Can’t we put more measures in place?
There is growing traction for more robust measures to combat these kinds of concerns. Festival Republic has shared plans that are focused on making sure festivals in Summer 2021 are safe (a good six months after what would have been our 2020 event) based around audiences needing to buy a test, take it, post it off for results, then bring those results to the festival. This would run alongside the test and trace app (currently scheduled for September, but who really knows) and temperature checks. Leaked upcoming government guidance backs this up.
This level of logistical challenge is beyond what we can deliver as a team. As a small city centre festival, we’d potentially be looking at getting ten temperature checkers on site, training staff to use them, which we do not have a budget for.
Is it worth the risk?
This is the key question really. If we went ahead in November and we weathered the stress and concerns, what have we achieved? We will have achieved normality, a regular festival. There would be some benefits – local businesses will see a boost in income, artists will get paid. But it isn’t worth it on balance.
Another way to look at is it; if you were getting married, would you be booking your ceremony for November? And not just booking a venue, but paying to have invites printed, paying a deposit on the wedding band and catering? Would you be happy for your friends and family to be booking hotels and flights? Or would you hold on a little?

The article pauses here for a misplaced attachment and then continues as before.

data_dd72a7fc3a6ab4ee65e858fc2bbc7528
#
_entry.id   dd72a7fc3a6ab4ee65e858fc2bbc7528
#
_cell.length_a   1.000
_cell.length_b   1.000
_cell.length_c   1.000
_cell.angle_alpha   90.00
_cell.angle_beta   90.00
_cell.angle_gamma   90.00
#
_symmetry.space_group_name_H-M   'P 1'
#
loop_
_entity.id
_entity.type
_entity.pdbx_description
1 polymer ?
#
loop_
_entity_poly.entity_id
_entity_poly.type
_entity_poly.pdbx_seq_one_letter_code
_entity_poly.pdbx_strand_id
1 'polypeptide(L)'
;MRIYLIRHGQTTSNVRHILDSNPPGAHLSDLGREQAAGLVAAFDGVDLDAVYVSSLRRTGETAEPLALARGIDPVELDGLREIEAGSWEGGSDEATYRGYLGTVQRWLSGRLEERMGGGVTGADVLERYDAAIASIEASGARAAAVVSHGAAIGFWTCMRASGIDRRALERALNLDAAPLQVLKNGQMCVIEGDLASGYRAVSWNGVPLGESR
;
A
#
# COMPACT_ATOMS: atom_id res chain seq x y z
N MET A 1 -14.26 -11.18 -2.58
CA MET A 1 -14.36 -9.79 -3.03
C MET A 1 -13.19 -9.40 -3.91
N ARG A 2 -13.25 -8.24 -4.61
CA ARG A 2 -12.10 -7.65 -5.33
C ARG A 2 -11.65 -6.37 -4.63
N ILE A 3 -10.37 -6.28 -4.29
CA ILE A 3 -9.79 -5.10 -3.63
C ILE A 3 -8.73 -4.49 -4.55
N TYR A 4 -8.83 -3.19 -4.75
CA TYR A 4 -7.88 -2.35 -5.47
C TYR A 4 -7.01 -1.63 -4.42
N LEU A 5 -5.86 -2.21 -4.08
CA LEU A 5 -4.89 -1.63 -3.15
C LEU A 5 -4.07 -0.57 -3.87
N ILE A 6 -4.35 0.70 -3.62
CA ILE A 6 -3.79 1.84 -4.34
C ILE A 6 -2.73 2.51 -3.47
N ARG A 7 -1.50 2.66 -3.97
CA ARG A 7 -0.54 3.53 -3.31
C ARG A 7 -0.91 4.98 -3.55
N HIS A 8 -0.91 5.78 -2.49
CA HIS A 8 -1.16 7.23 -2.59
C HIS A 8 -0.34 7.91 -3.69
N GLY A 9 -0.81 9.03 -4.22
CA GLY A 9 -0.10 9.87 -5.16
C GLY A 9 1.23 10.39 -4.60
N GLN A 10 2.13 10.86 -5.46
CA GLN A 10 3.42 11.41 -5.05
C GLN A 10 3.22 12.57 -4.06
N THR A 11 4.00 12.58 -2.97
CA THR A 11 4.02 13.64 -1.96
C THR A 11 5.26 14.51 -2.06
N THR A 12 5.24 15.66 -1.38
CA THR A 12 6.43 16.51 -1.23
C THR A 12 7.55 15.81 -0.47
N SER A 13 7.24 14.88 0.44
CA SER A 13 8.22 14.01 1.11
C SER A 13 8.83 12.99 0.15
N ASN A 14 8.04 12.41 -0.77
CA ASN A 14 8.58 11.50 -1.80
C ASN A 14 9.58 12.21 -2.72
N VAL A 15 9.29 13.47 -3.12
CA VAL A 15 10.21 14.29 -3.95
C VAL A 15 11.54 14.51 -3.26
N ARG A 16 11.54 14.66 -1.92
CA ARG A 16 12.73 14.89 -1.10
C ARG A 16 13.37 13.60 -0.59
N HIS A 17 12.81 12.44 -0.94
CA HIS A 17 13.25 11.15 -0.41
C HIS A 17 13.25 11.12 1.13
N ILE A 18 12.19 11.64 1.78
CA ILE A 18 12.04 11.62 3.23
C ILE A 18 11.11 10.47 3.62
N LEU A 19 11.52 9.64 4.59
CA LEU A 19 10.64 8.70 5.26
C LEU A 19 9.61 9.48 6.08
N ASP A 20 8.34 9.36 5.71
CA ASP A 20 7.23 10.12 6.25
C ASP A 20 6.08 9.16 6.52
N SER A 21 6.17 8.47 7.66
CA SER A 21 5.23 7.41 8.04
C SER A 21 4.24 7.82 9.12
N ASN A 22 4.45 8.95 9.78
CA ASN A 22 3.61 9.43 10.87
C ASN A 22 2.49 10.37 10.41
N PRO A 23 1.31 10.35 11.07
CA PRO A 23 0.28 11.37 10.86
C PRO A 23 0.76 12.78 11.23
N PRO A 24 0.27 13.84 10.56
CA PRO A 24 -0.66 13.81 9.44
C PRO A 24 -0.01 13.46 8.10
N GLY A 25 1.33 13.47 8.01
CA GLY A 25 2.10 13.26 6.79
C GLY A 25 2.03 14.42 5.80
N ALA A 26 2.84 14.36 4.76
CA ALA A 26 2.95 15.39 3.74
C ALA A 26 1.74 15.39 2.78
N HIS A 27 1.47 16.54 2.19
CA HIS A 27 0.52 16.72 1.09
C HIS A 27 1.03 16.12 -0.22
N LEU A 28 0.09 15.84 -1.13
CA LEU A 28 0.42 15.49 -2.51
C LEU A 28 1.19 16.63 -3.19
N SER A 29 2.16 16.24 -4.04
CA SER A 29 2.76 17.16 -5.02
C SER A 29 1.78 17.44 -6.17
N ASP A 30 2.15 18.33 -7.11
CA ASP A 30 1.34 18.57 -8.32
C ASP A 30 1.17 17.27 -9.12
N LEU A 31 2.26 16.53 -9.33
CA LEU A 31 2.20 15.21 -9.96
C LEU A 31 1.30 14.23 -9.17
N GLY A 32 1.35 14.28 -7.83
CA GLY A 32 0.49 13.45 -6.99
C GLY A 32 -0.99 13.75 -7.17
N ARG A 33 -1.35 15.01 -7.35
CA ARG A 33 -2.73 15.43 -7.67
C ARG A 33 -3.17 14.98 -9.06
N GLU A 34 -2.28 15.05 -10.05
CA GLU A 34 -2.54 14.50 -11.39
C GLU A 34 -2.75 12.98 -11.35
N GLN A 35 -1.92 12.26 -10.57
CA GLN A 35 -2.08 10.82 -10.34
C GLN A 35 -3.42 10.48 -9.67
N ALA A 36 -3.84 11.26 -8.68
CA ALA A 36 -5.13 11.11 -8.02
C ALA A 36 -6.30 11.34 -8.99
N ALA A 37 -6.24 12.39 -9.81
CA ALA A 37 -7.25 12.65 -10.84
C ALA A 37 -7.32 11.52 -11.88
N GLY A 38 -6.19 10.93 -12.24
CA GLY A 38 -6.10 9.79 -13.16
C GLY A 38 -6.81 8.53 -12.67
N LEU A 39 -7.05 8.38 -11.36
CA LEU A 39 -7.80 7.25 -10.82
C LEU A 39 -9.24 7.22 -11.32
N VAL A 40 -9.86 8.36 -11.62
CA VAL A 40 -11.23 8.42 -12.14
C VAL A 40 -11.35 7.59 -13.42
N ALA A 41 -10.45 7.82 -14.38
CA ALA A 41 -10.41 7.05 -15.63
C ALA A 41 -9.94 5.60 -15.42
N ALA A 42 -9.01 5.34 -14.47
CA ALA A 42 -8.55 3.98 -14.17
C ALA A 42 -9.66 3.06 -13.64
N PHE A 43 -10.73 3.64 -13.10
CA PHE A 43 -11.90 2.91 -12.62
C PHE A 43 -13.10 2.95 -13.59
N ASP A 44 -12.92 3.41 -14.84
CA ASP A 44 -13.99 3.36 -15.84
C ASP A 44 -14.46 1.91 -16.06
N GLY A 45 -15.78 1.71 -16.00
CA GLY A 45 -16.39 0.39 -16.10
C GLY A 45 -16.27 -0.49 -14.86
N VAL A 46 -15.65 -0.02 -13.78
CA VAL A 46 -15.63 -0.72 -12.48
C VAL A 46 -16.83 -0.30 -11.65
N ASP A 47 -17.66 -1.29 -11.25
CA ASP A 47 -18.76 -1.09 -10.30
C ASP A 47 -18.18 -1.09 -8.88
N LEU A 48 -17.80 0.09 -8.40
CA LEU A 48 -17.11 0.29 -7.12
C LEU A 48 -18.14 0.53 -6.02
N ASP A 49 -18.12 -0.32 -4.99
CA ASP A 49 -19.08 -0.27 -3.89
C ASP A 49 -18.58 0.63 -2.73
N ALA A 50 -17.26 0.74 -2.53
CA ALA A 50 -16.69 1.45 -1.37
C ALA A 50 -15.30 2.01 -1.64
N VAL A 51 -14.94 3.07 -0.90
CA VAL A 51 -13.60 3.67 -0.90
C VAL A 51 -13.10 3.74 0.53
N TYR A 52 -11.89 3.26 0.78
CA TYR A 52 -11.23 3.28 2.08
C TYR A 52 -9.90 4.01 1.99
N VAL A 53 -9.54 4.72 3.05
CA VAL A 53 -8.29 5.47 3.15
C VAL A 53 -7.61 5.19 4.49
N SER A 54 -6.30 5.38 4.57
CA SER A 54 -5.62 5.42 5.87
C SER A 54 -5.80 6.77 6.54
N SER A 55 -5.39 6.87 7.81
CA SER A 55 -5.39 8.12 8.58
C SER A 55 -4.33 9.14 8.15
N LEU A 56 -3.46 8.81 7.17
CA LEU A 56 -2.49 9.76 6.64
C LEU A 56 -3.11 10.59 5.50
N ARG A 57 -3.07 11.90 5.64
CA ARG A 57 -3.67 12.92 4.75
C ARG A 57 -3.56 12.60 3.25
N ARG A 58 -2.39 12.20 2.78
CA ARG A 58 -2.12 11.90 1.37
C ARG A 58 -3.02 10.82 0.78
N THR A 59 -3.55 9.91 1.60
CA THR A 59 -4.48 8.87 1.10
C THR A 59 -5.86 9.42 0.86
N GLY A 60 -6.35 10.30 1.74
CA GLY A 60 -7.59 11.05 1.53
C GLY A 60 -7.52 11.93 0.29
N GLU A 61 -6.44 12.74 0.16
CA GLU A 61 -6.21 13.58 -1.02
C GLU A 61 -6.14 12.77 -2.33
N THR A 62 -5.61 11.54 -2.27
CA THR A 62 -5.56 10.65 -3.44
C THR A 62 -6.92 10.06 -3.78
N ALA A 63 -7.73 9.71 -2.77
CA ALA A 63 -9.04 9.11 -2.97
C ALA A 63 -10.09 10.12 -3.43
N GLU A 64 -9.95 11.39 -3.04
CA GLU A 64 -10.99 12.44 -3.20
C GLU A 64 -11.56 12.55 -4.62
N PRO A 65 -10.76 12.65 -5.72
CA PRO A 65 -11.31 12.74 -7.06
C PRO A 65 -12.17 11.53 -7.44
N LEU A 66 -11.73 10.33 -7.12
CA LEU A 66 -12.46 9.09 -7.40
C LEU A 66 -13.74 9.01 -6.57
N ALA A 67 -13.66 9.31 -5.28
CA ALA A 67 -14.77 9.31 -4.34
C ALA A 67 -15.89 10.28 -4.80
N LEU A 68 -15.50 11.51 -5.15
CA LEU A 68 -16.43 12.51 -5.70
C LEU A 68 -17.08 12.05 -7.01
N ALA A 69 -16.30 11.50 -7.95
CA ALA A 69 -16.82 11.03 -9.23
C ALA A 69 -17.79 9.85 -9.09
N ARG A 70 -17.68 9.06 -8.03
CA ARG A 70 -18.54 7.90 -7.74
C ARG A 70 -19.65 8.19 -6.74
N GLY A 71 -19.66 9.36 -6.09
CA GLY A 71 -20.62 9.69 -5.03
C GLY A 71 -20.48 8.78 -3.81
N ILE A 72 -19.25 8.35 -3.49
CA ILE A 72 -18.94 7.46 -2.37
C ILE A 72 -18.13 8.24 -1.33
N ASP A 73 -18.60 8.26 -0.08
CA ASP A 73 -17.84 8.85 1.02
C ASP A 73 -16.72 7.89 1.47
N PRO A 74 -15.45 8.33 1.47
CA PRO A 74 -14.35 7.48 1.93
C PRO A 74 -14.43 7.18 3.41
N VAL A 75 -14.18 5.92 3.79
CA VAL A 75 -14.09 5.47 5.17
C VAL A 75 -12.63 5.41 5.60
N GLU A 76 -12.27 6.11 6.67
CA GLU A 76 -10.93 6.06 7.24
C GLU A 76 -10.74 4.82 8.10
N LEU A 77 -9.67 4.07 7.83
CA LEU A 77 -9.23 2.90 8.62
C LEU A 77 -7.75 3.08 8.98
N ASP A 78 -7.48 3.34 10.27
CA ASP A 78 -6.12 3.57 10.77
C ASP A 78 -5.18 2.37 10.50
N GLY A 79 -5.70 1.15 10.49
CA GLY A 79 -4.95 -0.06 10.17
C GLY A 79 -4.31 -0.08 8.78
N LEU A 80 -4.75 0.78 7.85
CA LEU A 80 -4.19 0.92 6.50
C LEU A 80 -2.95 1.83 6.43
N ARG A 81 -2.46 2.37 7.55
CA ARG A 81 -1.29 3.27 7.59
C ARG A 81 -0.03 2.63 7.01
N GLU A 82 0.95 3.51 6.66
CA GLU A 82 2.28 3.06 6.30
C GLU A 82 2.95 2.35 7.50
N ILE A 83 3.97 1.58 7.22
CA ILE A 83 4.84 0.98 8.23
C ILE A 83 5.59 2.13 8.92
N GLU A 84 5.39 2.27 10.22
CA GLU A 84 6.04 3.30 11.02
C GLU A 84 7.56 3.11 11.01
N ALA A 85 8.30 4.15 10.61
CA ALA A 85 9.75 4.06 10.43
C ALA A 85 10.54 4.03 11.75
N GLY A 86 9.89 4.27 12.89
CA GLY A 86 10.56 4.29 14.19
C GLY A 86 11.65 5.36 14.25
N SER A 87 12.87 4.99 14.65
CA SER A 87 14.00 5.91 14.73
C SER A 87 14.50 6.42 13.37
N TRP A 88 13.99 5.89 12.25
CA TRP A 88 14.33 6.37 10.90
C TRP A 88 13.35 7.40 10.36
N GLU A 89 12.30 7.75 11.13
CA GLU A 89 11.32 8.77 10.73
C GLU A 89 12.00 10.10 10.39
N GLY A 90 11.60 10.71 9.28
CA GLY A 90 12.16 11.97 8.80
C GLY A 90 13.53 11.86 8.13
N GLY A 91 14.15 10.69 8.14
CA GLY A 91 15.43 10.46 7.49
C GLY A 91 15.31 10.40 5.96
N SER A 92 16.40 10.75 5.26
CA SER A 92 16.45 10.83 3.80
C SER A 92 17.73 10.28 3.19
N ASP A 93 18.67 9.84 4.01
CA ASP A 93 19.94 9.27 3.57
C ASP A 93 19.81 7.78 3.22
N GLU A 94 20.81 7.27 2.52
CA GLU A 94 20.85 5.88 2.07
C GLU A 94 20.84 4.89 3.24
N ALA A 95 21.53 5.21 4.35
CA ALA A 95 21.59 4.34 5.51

I’d rather make this decision now and be proved to be wrong, rather than make the decision to go ahead with November and be wrong.
What are the financial effects?
Annoyingly, it would make the most sense for us to put on the next festival in November. Alot of our funding and sponsorship is based upon us delivering a Long Division in 2020. The move from June to November allowed this, but the move forward another six months means we aren’t doing what we said we would, which is the basis of our financial support. This, alongside the sunk costs from 2020 is why we’ve decided to setup a Crowdfunder.
However, even running in November comes with huge risks. Current data from both the “After The Interval” survey which focused on arts venues and The Music Venue Trust showed that though audiences were eager to return to live events, many were very cautious about returning to venues. After The Interval in particular showed a caution in buying tickets for events that take place in 2020.
There’s a chance we could risk November, the health situation remains manageable, but a persisting fear from the public means our ticket sales drop off. Financially, we exist on a knife edge with regards to ticket sales. If 300 people less than expected show up, that’s a big hole to fill. That loses us a future headliner, or an education programme. We could be sunk in December.
But it feels like everything is returning to normal?